There’s been a lot of study into how vertebrates colonised the land, conjuring up lovely visions of our fishy ancestors hauling themselves out onto the mud on stumpy proto-limbs, helped by exciting fossil finds like Tiktaalik. What hasn’t been studied so much is why. It seems obvious – whole new ecological niches to expand into, and a rich abundance of invertebrate life to eat…but how did the animals know this before they got there? Well it may have been because they had evolved eyes sophisticated enough to take a good look at the view…
The evolution of eyes has always fascinated biologists: Darwin discussed how a complex eye could evolve by simple stepwise improvements starting from a simple light sensor (which subsequent work has demonstrated), and the evolution of eyes has even been offered as a reason for the explosion in animal diversity seen 540 million years ago in the Cambrian. Now a new study (full text available) reported in PNAS sheds new light (sorry) on another event that fascinates biologists (and quite a lot of other people): how, or rather why, our fishy ancestors started crawling up onto the land. From the abstract:
The evolution of terrestrial vertebrates, starting around 385 million years ago, is an iconic moment in evolution that brings to mind images of fish transforming into four-legged animals. Here, we show that this radical change in body shape was preceded by an equally dramatic change in sensory abilities akin to transitioning from seeing over short distances in a dense fog to seeing over long distances on a clear day.
They call it the “buena vista” hypothesis, which frankly made me cringe, but it’s a powerful idea, supported by the fossil record and computer simulations. Simply put, the eyes of these proto-tetrapods tripled in size and shifted from the sides to the top of the head, long before any limb modifications took place. The change in size would have had a rather minimal improvement on seeing in the water: but air is far more transparent, and here the improvement in vision would have been significant.
The consequent combination of the increase in eye size and vision through air would have conferred a 1 million-fold increase in the amount of space within which objects could be seen.
The figure below is a summary of what they did: it’s open-access, so you can look up the full data set and figures if you like.
The anatomy suggests that these animals probably hunted like crocodiles, hanging just below the surface of the water but looking at prey just above the surface of the water, i.e. in air. What they would have seen is a bounty of juicy insect life out there on the land, selecting for further modifications like limbs and behaviour activity to drive them to explore the shoreline and beyond. This is important: nothing is going to evolve limbs unless there is something driving it to do so. Going onto land in hindsight seems logical – but there had to be a behavioural motivation to do so – these animals couldn’t know there was lots of potential food out there; they had to be able to detect it somehow. It seems that adapting to one form of lifestyle – that crocodile-like hunting strategy, opened up the possibility of a whole new way of living.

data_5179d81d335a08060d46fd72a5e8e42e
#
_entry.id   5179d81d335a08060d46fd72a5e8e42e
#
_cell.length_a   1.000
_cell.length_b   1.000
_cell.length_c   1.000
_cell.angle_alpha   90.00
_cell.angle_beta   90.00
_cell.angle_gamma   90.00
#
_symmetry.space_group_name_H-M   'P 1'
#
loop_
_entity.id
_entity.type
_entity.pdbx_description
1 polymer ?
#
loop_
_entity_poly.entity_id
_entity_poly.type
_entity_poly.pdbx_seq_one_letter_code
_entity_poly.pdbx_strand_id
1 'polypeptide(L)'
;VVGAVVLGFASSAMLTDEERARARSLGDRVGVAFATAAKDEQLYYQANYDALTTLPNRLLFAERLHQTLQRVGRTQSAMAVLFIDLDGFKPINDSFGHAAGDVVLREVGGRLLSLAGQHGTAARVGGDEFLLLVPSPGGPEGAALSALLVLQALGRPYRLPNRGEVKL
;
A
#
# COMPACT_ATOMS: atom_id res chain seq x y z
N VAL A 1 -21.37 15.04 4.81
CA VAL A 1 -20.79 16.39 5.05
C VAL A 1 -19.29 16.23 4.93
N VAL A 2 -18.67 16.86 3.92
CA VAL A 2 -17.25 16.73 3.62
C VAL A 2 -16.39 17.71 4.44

Here’s their model for how it happened:
A possible evolutionary scenario consistent with our results. Having invaded shallow waters, where the down-welling component of sunlight is significant, better visual range is obtained with eye sockets moved to the top of the skull, providing upward vision as shown here for Panderichthys. Possibly driven by low oxygen, animals surfaced near shore to breathe through the spiracles that had also dorsalized to just behind the eyes in the elpistostegalians, as shown here for Tiktaalik. Without correction for the differing refractive index of air, they initially saw blurry outlines of invertebrate fauna that had already been living on land for 50 My. With continued surfacing and selection of the slight changes to lens and cornea to enable a focused image of their quarry, in a small fraction of the 12-My transition from finned to digited tetrapod eye sizes, the full power of long-range vision would have emerged. The strong derivative of visual volume with respect to eye size would have facilitated the observed selection for larger eye size. Simultaneously, selective advantages of limbs with digits over limbs with fins made animals like Acanthostega better suited for longer forays onto land, culminating in more terrestrial forms, such as Pederpes, 30 My after Tiktaalik. The colored portion of the simplified tree marks an evolutionary phase with substantial body plan modifications. Shown in green in Left are the spiracles (what becomes the Eustachian tube) likely used for breathing at the water surface while using aerial vision. Total animal lengths are between 50 cm and 1.5 m and are not drawn to scale. Age spans from 385 My for Eusthenopteron to 355 My for Pederpes.
MacIver, M.A. et al, 2017. Massive increase in visual range preceded the origin of terrestrial vertebrates. E2375–E2384, vol. 114 no. 12doi: 10.1073/pnas.1615563114